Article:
Our Latest Program
Removing Crown of Thorns
A major cleanup of the coral-eating starfish known as Crown of Thorns (Acanthaster planci) has been carried out by Togean Conservation Foundation at 22 popular snorkelling and reef sites across the Togean Islands in Central Sulawesi, Indonesia. Supported by several local resorts, international and local volunteers as well as Togean Islands National Park, Togean Conservation Foundation, which was founded in December 2018, managed to manually collect 8511 starfish over three weeks around popular dive and snorkeling sites of Una-Una, Kadidiri and Malenge.
Where are Togean Islands?
The Togean Islands archipelago, labeled the ‘Jewel of Central Sulawesi’, is located in the centre of Tomini bay, stretching over a distance of about 90 km. This archipelago contains 66 islands and islets of which Una Una, Batudaka, Togean, Talatakoh, Waleakodi, Waleabahi and Malenge are the largest. The land area of the Togeans covers 755 km2 and mainly consists of hilly terrain with a maximum elevation of 354m. The name of the Regency in which Togeans is located is Tojo Una-Una which includes the mainland town of Ampana and surrounding areas.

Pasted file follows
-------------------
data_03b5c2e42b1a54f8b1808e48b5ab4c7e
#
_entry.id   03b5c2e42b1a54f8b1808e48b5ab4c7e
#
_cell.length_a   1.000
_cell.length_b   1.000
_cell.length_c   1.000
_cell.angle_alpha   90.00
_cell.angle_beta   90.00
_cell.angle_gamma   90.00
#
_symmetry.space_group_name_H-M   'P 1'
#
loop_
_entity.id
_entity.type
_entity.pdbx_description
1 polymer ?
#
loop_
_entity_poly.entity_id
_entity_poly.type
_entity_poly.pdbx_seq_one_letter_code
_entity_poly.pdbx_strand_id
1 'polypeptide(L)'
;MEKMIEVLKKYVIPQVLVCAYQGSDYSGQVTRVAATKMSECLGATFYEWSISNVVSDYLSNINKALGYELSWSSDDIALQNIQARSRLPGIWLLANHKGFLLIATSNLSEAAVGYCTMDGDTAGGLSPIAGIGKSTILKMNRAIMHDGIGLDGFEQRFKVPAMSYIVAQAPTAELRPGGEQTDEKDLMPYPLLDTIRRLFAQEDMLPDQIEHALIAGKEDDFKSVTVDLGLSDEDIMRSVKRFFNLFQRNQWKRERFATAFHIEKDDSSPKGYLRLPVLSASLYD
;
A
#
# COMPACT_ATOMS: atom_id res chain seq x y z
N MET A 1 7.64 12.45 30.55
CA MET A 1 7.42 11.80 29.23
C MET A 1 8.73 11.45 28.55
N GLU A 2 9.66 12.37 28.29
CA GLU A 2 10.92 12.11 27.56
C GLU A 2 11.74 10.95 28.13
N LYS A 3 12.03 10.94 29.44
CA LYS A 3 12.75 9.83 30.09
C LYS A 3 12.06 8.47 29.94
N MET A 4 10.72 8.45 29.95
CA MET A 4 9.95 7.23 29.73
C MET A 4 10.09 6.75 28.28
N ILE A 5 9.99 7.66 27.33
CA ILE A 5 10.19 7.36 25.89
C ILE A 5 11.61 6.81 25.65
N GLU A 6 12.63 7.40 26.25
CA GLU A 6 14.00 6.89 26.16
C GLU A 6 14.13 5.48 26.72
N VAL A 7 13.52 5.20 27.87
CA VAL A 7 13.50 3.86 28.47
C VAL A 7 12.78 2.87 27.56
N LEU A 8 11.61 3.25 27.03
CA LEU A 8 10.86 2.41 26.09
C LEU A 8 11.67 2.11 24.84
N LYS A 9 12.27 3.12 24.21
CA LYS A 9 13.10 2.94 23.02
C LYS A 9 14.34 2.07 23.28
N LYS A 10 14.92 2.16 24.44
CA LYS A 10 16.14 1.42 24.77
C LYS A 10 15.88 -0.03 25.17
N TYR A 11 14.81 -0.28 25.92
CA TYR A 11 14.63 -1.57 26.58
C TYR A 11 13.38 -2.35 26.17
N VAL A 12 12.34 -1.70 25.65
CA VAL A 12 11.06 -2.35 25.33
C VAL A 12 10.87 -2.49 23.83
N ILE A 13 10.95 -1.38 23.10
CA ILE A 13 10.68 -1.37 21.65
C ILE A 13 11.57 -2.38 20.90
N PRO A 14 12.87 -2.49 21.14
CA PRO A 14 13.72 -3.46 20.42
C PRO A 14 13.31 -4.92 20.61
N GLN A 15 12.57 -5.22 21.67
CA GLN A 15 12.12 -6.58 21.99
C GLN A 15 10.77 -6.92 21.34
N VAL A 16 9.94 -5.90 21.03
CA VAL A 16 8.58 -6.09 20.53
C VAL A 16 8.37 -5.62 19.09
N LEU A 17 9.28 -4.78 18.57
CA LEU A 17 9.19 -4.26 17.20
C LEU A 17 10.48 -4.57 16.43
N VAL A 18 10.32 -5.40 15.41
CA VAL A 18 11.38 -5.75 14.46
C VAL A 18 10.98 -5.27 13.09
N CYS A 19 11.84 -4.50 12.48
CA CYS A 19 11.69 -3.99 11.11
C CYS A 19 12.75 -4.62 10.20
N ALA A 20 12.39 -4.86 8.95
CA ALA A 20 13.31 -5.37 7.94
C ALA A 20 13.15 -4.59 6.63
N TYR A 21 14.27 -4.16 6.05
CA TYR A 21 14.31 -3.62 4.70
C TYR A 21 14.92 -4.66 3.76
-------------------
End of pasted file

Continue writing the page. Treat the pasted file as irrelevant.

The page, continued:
Six main ethnic groups, Bajau, Bobongko, Togean, Saluan, Bugis, and Gorontalese, live side by side in 59 villages. The total population is almost 50,000. While the Bajau community relies almost solely on trading fish, octopus, and sea cucumber, most villages are also engaged in some form of farming, primarily coconut, clove, and patchouli. Tourism provides significant employment opportunities. The entire population depends heavily on the sea for their own food.
The forests, mangroves, seagrass meadows, and coral reefs support a rich array of flora and fauna including many rare and endemic species. Six species found in Togeans are critically endangered, 23 are endangered, 171 are vulnerable and a further 131 are near threatened.